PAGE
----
From what I understand (and I haven't really looked into it that much) CVP-2 will basically allow you to control and stream from your cable company's DVR using a DLNA device that supports HTML5.
A followup on what you quoted above:
I was prepared to pay the interim license fees ($5K) for PlayReady with the goal of creating an plugin that could be used to record/play protected CableCard content in third party apps. There is a clause in the PlayReady Compliance docs that may have prohibited it in which case, the license would have been used to create a version of NextPVR was protected content enabled. The plan was to start a Kickstarter campaign for the final license fee ($10K) once the product was ready for distribution. The product would have been sold for a small sum to cover various expenses including MPEG/Dolby decoder licensing (because third party decoders would not be able to be used).
There is clause in the PlayReady Compliance docs that prohibits using content from a CableCard source without written authorization from CableLabs. After several attempts to contact CableLabs, I was finally put in contact with someone who should be able to help and the conversation was very promising. He said I would be fine as long as I complied with the PlayReady specification and he would conduct a conference call (the following week) with myself and someone from their legal department to get what I needed. The conversation with the legal department, however, went very differently.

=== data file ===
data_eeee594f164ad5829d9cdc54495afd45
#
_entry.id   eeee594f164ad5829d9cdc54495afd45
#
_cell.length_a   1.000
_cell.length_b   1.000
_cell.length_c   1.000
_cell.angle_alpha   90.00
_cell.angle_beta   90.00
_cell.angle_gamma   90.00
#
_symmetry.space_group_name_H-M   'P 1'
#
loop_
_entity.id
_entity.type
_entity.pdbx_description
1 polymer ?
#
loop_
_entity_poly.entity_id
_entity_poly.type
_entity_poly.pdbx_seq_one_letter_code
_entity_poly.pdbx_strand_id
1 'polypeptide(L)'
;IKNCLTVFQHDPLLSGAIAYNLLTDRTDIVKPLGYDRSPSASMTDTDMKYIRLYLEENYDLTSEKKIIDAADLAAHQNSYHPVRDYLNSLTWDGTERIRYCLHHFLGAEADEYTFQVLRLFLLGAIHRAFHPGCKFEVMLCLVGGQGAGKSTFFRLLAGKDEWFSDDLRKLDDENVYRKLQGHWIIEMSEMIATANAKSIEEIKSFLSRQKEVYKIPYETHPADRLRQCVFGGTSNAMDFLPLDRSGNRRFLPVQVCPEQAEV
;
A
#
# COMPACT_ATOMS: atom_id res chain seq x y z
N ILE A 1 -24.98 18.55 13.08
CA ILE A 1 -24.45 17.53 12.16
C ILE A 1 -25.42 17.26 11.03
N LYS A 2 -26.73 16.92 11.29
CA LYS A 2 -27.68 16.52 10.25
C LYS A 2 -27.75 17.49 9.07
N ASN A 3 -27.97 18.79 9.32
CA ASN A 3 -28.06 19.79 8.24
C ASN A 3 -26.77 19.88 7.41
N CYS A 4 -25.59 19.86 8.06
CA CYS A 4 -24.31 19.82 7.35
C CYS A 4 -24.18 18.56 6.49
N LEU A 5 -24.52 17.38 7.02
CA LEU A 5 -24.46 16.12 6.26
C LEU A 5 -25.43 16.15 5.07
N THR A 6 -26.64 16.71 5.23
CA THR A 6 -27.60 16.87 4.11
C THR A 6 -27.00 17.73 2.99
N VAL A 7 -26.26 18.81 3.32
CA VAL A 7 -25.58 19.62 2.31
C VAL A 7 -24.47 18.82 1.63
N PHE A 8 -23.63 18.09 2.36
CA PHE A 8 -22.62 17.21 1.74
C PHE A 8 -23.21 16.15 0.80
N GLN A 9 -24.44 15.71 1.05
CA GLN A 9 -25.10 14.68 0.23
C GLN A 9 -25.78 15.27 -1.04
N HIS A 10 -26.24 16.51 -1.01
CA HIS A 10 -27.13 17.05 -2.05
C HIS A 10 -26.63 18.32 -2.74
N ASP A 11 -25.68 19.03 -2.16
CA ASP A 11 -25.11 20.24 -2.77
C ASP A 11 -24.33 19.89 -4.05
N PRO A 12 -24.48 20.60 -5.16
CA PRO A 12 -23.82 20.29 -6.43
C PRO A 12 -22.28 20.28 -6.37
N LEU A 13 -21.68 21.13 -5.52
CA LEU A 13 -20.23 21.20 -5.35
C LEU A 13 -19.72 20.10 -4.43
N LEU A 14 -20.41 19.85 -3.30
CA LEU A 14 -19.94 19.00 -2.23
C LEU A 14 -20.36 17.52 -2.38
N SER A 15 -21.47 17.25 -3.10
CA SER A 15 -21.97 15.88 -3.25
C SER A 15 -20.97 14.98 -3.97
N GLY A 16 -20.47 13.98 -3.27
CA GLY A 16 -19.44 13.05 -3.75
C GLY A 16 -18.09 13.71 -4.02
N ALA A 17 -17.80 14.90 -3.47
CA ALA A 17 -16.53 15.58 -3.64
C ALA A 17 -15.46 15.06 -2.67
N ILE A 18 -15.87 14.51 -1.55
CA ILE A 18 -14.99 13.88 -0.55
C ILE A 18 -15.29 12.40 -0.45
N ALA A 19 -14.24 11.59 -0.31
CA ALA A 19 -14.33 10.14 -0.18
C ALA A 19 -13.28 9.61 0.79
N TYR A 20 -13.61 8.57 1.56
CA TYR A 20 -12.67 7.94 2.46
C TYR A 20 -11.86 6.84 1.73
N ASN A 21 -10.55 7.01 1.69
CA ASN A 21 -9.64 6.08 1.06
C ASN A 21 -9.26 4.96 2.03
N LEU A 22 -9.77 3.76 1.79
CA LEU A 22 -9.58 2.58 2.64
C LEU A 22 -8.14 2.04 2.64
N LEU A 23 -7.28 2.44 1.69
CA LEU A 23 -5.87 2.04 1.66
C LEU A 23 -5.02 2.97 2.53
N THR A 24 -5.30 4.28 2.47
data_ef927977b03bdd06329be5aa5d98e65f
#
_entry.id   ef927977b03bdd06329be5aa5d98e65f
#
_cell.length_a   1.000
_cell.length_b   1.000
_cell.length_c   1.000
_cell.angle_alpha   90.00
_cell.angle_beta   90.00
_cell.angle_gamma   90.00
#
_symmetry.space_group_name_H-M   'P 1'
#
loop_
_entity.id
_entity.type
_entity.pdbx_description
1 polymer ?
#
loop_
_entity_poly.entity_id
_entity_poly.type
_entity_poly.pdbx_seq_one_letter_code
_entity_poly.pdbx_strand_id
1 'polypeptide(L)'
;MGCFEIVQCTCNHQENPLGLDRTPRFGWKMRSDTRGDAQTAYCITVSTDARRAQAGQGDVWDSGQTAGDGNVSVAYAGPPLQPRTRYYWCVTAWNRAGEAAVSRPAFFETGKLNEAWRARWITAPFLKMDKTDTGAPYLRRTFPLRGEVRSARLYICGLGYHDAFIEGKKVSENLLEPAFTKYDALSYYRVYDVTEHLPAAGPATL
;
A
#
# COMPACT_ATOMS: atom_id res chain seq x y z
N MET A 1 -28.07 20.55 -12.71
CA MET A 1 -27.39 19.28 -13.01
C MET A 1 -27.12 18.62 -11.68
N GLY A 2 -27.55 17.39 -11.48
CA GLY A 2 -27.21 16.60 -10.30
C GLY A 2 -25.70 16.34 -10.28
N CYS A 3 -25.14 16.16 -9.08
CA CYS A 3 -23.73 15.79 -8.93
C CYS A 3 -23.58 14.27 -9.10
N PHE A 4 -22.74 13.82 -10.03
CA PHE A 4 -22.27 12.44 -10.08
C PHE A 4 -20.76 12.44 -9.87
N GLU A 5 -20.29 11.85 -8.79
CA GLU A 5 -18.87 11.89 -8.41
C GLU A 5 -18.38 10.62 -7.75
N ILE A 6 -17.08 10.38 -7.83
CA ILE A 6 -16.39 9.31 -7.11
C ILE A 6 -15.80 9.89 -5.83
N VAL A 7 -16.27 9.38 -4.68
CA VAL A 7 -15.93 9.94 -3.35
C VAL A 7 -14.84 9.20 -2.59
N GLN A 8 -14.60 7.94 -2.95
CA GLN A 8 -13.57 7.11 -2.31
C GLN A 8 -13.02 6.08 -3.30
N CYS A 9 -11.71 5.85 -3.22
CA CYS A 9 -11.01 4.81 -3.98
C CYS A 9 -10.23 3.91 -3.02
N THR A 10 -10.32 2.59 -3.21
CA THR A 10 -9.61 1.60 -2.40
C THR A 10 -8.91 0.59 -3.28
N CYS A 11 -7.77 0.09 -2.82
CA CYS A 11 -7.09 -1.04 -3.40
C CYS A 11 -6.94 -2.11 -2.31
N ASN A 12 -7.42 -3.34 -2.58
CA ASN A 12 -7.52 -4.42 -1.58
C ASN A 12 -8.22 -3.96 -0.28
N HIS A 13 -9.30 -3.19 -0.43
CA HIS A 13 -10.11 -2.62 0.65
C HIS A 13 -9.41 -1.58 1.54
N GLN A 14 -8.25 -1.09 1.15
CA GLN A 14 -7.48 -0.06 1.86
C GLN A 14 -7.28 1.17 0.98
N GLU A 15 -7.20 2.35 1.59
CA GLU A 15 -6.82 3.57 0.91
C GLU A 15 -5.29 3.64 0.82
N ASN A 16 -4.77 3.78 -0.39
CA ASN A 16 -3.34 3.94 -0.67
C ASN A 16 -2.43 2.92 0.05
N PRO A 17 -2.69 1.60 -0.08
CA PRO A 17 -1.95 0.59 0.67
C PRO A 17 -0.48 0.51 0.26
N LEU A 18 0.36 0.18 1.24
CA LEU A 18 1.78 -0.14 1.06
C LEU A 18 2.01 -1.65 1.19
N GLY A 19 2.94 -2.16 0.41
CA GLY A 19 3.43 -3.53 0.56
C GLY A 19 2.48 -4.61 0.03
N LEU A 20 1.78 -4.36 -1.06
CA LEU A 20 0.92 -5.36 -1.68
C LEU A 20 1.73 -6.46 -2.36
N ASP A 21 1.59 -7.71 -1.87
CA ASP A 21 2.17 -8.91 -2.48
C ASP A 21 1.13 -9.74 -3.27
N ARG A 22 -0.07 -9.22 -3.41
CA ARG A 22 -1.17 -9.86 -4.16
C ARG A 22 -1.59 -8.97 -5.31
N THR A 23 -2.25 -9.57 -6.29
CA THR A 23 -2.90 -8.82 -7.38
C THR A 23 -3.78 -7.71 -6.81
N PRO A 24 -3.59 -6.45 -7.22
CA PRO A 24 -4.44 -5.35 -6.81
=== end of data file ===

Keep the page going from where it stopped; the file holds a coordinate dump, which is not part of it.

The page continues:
CableLabs will not authorize ANY software application for protected CableCard content. I would have had to contact every cable provider in the country (large and small) and get authorization from them (who in turn would need authorization from content providers). There was also a long list of stipulations that would need to be met, the exact list not available without NDA (and CableLabs has never responded to my NDA requests).
Bottom line is that I couldn't use PlayReady to access the CableCard tuner without CableLabs authorization (if I wanted to pass the Compliance testing and get the final license) and CableLabs doesn't give authorization under any circumstance. Catch 22.
DTCP has no such restriction (requiring CableLabs approval) so software apps (with the exception of WMC because Microsoft has a special deal with CableLabs in order to comply with their own requirement) do indeed need to license both DTCP-IP ($14K per year) and PlayReady ($15k per major revision). Unfortunately, this was cost prohibitive for my project.
Last edited by vladd; 06-18-2014 at 02:43 PM.